News and Commentary

Did Dave Portnoy Put Hollywood, Inc. To Shame?
ATLANTIC CITY, NJ – MAY 11: David Portnoy of Barstool Sports hosts The Pool After Dark at Harrah's Resort on Saturday May 11, 2019 in Atlantic City, New Jersey. (Photo by Tom Briglia/ Getty Images)
Tom Briglia/ Getty Images

Last week, Barstool Sports founder Dave Portnoy announced a new relief fund aimed at American entrepreneurs, the kind of people who power the country. The Barstool Fund will give $500,000 to businesses to help them pay rent or taxes, assuming they’ve continually paid workers during the lockdown.

While the initial fund will consist of $500,000, Portnoy said he would raise more money if necessary to honor the commitment. Once the allotment has been used, Barstool will promote crowdfunding campaigns for other small businesses in need.

Today’s stars could do something similar, either donating cash directly to small businesses or leveraging their mighty social media accounts to inspire others to give.

So why have celebrities gone mostly quiet as lockdown policies push millions of American small businesses to the economic brink?

Even hardcore conservatives must admit celebrities can be very generous in times of tragedy. In fact, Hollywood has a healthy track record of giving back when it counts.

Celebrities rallied en masse to both boost our spirits and raise money for noble causes following the 9/11 attacks. Stars did the same after numerous weather tragedies, raising more than $135 million in the aftermath of three 2017 hurricanes alone.

When COVID-19 first shut down the country earlier this year the Hollywood elite opened their wallets and purses anew.

Ryan Reynolds and Blake Lively, for example, donated $1 million to food banks at the pandemic’s outset, plus $400,000 for several New York hospitals hit hard by COVID-19. They made the pledges public via Instagram.

While private donations are just as effective, going public can have a rallying effect to the public at large, or even other wealthy celebrities. That’s what “Modern Family” alum Eric Stonestreet hoped when he Tweeted his support for a local nonprofit earlier this year:

I am donating 200,000 meals to @HarvestersORG in Kansas City. Lindsay and I love our hometown and want to help do what we can. I’m only posting this to maybe motivate you to do what you can, when you can, if you can, to help vulnerable families in our community during this time.

Stars gave plenty at the pandemic’s outset, per their oft-generous nature.

That was then. Months passed, and many ordinary Americans got fed up with not just the pandemic but nationwide lockdowns that seemed more cruel than calculated to save lives.

That’s when the Hollywood messaging started to change. Late night hosts like Stephen Colbert and Jimmy Kimmel mocked Americans who resisted the oft-draconian lockdown policies. Other stars, including Albert Brooks, Patton Oswalt, and Pink, similarly scorned the protesters. Some lumped them in with Trump supporters.

The horror, the horror.

More recently Pete Davidson blasted his fellow Staten Islanders from his “Saturday Night Live” pulpit, mocking them for wanting to get their shops open once more.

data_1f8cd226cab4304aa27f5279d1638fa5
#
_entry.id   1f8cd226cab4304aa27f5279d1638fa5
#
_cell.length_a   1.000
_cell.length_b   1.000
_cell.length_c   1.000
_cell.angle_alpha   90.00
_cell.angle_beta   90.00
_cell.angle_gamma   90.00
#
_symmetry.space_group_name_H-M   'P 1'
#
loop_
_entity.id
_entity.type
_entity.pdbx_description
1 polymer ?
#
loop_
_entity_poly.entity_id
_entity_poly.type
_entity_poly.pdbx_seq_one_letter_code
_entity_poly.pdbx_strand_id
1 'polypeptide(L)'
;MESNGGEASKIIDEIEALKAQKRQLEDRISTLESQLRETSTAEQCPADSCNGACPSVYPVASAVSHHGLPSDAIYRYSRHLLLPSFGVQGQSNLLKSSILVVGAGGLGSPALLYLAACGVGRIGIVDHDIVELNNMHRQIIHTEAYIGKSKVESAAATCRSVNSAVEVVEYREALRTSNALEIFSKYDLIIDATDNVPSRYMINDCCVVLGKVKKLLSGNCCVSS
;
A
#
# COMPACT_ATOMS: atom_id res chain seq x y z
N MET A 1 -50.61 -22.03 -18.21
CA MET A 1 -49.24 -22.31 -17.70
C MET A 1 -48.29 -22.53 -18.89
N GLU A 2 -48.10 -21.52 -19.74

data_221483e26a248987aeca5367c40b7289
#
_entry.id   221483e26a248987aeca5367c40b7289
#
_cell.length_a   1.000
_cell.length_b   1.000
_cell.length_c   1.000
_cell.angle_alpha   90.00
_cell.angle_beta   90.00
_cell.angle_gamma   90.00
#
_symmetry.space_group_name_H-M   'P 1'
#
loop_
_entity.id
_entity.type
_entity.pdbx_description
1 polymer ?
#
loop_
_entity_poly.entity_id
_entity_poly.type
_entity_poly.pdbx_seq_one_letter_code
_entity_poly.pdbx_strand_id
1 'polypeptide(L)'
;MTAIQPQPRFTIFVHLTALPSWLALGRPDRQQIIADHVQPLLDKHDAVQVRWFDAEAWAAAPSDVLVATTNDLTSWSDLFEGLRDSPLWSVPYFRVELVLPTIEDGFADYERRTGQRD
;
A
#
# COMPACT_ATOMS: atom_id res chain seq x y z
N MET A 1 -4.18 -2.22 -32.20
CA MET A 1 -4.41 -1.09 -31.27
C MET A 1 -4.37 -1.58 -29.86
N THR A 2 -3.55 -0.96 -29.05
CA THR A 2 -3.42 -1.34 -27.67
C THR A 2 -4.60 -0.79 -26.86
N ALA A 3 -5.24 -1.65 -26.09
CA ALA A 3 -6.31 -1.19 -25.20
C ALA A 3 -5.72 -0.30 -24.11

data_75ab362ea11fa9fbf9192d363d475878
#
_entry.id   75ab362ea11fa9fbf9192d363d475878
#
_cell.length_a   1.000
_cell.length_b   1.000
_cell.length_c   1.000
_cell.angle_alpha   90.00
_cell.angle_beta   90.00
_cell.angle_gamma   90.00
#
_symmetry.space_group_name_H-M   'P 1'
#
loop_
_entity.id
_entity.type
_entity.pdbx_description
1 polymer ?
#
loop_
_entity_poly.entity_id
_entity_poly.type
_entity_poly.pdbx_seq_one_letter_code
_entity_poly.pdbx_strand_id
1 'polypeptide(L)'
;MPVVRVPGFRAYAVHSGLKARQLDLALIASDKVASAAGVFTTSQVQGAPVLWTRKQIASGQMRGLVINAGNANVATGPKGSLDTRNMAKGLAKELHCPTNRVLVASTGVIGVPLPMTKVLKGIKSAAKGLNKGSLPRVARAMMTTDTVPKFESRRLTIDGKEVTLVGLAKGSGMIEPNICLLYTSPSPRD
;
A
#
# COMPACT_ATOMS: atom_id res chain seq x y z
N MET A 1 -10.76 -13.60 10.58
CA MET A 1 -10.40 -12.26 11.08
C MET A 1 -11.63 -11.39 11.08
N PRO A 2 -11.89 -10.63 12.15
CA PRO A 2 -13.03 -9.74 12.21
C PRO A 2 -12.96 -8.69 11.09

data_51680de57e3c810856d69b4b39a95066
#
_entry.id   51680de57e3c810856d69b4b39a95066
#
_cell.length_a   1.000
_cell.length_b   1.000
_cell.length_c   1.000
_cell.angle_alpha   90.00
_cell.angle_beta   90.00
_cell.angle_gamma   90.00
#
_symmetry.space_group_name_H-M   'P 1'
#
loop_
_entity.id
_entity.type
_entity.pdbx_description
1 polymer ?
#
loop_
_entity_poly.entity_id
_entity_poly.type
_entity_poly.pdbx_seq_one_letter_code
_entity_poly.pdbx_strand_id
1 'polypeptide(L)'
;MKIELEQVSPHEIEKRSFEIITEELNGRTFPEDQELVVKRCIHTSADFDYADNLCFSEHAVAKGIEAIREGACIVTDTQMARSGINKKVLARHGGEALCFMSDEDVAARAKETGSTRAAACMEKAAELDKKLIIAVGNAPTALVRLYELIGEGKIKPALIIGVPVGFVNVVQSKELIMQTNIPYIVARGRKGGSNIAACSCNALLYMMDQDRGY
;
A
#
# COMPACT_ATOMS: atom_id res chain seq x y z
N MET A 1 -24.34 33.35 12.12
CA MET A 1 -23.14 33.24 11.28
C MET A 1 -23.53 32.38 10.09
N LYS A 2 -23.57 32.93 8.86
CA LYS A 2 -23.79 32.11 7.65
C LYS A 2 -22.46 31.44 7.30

That’s not just Davidson yapping. It’s a historic sketch comedy show aired on a major broadcasting network. Meanwhile, Davidson and co. continue collecting paychecks and playing to a live audience that skirts Big Apple lockdown laws.

Davidson’s rant came roughly at the same time a N.Y.-based report showed small businesses aren’t where people are catching COVID-19.

Not even close.

It didn’t help that liberal politicians from coast to coast broke their own lockdown rules to dine with lobbyists or just enjoy a restaurant meal for themselves.

Now, with a new COVID-19 relief package offering a fraction of what business owners need to stay afloat — $600 if the current iteration goes through — Hollywood stars remain mostly silent on directly helping Small Business USA.

Imagine if dozens, if not hundreds, of celebrities adopted a local hardware store, sushi restaurant, or diner and asked us to do the same, if possible. Lives could change in a heartbeat.

Maybe we’re asking too much of our brightest stars. Perhaps they’ve given all they could earlier this year. The numbers were, indeed, staggering.

They could still provide a different service now, though, one that doesn’t require spending a plug nickel.

It’s starts by understanding not everyone is still collecting paychecks, let alone the gargantuan ones they enjoy. Next, realize every small business represents a dream, and years of hard work, that people don’t want to see disappear. 

Better still? 

Stop publicly demonizing Americans eager to get back to work.

There’s a troubling footnote to this subject. Riots overwhelmed the Twin Cities in May after resident George Floyd died following a lethal encounter with Minneapolis police. Celebrities swiftly, and publicly, rallied to support the protesters, even though they may have bailed out those who committed wanton destruction … or far worse.

The Minnesota Freedom Fund, dedicated to bailing out “low-income individuals,” got a flood of donations from the likes of Steve Carell, Seth Rogen, Jameela Jamil, Don Cheadle and more. 

This reporter reached out to eight celebrities who donated to the MFF. The stars faced two simple questions:

  • Were they worried their cash might go to releasing violent criminal?
  • Did they plan to support any of the businesses, many of which were minority owned, devastated by the protests?

None of the eight responded to either query.

The views expressed in this opinion piece are the author’s own and do not necessarily represent those of The Daily Wire.

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